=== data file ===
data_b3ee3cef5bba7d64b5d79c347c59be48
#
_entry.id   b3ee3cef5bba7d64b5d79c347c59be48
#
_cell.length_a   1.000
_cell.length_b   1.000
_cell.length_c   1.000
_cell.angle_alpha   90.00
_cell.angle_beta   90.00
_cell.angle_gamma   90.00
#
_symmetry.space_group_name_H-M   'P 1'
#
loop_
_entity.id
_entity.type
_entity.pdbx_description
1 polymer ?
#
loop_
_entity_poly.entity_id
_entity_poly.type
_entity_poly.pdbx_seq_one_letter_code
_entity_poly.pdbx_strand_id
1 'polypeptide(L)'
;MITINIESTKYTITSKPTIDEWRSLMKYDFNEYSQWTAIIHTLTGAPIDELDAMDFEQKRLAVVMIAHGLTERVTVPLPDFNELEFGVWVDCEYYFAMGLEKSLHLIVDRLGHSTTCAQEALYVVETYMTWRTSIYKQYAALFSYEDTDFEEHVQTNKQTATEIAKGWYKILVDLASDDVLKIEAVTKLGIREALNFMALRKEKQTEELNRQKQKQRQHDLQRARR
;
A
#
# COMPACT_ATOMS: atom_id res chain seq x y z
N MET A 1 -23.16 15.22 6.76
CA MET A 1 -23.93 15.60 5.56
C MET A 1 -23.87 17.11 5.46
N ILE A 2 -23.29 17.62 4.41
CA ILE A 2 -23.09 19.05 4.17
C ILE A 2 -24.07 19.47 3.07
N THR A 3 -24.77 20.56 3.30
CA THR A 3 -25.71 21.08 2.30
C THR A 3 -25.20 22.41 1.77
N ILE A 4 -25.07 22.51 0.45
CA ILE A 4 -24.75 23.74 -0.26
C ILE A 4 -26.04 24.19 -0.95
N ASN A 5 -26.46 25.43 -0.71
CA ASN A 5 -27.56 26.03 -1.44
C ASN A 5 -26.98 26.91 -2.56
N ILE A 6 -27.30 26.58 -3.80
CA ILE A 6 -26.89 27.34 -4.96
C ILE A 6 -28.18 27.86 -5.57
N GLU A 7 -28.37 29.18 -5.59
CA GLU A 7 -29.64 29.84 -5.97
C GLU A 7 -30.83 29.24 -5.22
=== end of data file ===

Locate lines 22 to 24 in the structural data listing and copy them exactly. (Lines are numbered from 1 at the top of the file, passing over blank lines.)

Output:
_entity_poly.type
_entity_poly.pdbx_seq_one_letter_code
_entity_poly.pdbx_strand_id